I recently read an online article regarding the four major faults of beginning writers. It was written by Caro Clarke, who is an editor by day and a writer by night. She said it is easy to know when she’s reading someone’s first novel. She has cute nicknames for the four giveaway faults of new authors. She calls them “walk and chew gum,” “furry dice,” “tea, vicar?” and “styrofoam.” She sees at least one of these faults in every manuscript where the writer has not mastered the craft of writing before submitting his or her work.
Walk and chew gum.
This happens when the writer has not integrated action and dialogue, internal monologue and action, or internal monologue with dialogue. It is as if the characters can do only one thing at a time. Here is her rather unique example:
“If you think you’re going to town you’d better thing again,” said Ralph.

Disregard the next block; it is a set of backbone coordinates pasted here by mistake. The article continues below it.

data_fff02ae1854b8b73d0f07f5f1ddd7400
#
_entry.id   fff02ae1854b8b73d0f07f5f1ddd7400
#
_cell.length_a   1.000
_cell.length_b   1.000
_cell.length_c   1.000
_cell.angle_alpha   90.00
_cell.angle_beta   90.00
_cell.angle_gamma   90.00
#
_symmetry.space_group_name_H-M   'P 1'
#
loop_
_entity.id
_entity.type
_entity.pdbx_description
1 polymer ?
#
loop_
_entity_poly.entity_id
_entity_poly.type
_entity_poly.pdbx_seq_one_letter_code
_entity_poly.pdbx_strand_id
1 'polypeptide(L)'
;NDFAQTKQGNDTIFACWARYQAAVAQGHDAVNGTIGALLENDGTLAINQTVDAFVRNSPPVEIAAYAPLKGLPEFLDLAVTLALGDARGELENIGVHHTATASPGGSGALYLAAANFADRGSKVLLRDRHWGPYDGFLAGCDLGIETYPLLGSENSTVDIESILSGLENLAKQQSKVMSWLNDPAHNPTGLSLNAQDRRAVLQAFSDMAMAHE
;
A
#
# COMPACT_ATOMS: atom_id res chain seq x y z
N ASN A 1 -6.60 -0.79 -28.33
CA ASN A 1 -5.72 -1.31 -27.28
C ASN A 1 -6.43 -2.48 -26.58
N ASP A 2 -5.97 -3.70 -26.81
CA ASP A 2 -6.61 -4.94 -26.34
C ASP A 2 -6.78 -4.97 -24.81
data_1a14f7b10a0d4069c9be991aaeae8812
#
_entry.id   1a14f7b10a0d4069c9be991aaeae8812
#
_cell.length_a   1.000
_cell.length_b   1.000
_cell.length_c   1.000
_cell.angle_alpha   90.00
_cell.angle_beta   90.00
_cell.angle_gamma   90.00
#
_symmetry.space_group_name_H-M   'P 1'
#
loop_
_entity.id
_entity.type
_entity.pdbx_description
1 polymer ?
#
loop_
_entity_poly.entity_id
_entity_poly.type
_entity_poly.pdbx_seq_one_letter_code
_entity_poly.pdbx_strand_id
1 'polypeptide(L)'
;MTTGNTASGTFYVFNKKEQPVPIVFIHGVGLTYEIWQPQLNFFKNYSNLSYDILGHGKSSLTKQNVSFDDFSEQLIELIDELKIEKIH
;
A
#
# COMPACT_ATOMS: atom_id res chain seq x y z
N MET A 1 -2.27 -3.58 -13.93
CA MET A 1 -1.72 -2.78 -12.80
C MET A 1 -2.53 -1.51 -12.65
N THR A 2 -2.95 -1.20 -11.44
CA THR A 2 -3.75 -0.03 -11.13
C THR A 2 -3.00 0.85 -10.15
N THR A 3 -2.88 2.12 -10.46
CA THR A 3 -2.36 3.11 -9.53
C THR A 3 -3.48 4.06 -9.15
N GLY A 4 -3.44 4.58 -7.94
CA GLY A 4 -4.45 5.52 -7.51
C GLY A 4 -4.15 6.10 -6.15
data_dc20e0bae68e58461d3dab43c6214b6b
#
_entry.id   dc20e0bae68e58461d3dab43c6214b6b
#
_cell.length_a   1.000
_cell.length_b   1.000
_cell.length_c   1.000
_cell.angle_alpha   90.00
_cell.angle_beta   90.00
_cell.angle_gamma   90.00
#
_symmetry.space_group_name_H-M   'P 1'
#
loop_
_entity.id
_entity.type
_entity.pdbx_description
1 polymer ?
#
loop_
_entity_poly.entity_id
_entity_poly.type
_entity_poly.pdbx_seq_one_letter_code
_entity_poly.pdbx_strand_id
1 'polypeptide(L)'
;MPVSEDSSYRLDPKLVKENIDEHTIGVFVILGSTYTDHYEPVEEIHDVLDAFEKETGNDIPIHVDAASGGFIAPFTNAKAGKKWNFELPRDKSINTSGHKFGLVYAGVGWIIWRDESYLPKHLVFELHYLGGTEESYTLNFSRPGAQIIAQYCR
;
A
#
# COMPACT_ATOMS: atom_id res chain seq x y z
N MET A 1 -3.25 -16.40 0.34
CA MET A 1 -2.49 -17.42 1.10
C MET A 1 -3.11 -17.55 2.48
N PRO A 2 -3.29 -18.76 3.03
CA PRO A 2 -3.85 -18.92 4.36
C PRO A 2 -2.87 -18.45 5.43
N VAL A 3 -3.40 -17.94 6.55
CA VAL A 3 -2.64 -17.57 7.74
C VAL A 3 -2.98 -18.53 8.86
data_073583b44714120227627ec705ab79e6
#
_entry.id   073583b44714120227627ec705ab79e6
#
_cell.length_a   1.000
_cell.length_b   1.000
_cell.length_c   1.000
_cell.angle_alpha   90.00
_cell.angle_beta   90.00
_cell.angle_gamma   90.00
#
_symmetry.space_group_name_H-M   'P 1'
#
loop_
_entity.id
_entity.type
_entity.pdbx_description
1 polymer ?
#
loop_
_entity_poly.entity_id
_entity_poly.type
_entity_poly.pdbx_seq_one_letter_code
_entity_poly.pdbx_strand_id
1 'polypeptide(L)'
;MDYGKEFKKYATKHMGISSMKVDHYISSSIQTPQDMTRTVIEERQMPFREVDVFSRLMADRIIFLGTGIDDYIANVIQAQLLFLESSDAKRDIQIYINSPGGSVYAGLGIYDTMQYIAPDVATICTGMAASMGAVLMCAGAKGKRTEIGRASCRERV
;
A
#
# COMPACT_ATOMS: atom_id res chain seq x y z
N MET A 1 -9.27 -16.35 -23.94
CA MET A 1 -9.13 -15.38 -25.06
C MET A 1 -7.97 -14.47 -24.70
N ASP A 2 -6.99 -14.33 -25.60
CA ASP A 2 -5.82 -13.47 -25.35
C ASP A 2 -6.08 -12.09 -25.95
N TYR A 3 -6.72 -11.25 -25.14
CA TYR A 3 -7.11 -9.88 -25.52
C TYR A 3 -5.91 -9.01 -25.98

He put down his can of beer.
“I’m not having any daughter of mine going to a Cantrell boy’s party, and that’s final!”
“Oh, Pa! How could you be so cruel!” JoBeth cried.
Then, hunting in her pockets for a tissue, she dried her eyes and stared at him defiantly.
“If I want to go, how can you stop me?” she demanded.
Ralph knew this would happen. She had always been independent, like her mother.
“You little hussy!” he bellowed.
Running up the stairs, JoBeth turned at the landing.
“I am going, do you hear? I am.”
Not integrating action and dialogue makes for jerky, lifeless prose. Combine, combine, toujours combine:
“If you think you’re going to town you’d better think again,” Ralph snapped, putting down his can of beer. She was too damn much like her mother. “I’m not having any daughter of mine going to a Cantrell boy’s party, and that’s final!”
“Oh, Pa! How could you be so cruel!” JoBeth hunted her pockets for a tissue, dried her eyes and stared at him defiantly. “If I want to go, how can you stop me?”
Ralph half-lurched to his feet, bellowing, “You little hussy!” But JoBeth was already upstairs. “I am going, do you hear? I am.”